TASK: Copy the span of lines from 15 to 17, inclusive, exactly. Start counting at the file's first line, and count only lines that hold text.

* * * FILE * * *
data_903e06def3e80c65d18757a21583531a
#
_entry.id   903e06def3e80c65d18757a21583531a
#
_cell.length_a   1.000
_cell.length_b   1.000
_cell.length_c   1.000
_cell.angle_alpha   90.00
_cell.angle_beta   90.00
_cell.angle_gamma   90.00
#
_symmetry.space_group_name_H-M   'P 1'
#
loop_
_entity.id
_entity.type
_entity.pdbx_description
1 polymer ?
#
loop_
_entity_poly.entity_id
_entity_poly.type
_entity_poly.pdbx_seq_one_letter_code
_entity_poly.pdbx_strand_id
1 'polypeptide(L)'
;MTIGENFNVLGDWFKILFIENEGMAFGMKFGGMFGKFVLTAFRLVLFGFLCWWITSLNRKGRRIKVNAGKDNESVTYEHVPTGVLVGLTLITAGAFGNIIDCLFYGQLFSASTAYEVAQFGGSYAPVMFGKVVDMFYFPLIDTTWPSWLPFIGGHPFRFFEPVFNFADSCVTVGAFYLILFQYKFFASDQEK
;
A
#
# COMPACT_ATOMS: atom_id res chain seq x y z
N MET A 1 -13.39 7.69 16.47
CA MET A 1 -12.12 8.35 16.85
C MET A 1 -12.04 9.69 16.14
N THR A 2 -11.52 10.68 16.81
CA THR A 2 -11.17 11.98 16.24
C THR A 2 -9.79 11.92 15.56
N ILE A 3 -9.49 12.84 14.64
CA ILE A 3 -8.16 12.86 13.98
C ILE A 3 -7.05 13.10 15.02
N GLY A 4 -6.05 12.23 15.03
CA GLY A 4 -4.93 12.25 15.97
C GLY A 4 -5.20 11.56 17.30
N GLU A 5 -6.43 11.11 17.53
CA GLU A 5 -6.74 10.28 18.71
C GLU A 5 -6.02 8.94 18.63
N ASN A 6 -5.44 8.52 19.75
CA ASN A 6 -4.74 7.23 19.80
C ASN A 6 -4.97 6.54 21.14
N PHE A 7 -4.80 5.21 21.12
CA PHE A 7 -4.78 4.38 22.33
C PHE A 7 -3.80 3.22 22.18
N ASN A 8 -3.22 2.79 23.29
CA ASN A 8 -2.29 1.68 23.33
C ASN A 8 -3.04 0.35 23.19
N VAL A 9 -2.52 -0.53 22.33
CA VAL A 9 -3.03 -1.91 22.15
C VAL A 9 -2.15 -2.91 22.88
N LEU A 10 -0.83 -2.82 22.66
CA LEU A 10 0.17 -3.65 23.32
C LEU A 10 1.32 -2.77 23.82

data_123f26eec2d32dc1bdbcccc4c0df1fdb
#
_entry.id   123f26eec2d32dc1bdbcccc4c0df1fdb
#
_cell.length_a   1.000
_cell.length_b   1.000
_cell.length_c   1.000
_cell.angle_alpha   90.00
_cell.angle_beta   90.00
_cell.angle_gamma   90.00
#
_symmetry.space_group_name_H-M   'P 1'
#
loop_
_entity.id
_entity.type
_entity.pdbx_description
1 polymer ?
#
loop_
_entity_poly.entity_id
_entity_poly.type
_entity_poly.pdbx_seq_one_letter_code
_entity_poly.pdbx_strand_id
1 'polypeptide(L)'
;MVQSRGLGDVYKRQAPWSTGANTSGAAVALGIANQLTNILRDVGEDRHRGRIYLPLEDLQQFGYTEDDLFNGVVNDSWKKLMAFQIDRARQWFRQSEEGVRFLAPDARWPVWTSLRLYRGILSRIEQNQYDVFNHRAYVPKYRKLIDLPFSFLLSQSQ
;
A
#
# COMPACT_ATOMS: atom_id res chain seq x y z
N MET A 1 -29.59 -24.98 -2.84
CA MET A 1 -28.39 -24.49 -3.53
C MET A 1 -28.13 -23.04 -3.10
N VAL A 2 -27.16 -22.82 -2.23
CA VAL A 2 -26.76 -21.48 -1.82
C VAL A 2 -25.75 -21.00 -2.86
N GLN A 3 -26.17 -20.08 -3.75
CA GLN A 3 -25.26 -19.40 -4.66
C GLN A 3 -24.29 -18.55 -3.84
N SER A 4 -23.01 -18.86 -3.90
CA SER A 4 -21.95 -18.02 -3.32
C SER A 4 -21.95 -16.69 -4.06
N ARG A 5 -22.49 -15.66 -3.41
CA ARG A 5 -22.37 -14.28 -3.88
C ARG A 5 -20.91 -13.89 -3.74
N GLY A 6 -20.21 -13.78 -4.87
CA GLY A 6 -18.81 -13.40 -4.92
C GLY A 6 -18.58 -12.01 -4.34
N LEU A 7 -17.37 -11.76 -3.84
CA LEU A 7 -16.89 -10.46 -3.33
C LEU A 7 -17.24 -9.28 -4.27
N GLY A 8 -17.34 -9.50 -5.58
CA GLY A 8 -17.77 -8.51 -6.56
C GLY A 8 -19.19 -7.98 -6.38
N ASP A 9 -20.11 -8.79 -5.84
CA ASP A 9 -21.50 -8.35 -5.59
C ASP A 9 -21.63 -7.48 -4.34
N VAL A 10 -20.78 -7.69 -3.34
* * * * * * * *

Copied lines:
_entity.id
_entity.type
_entity.pdbx_description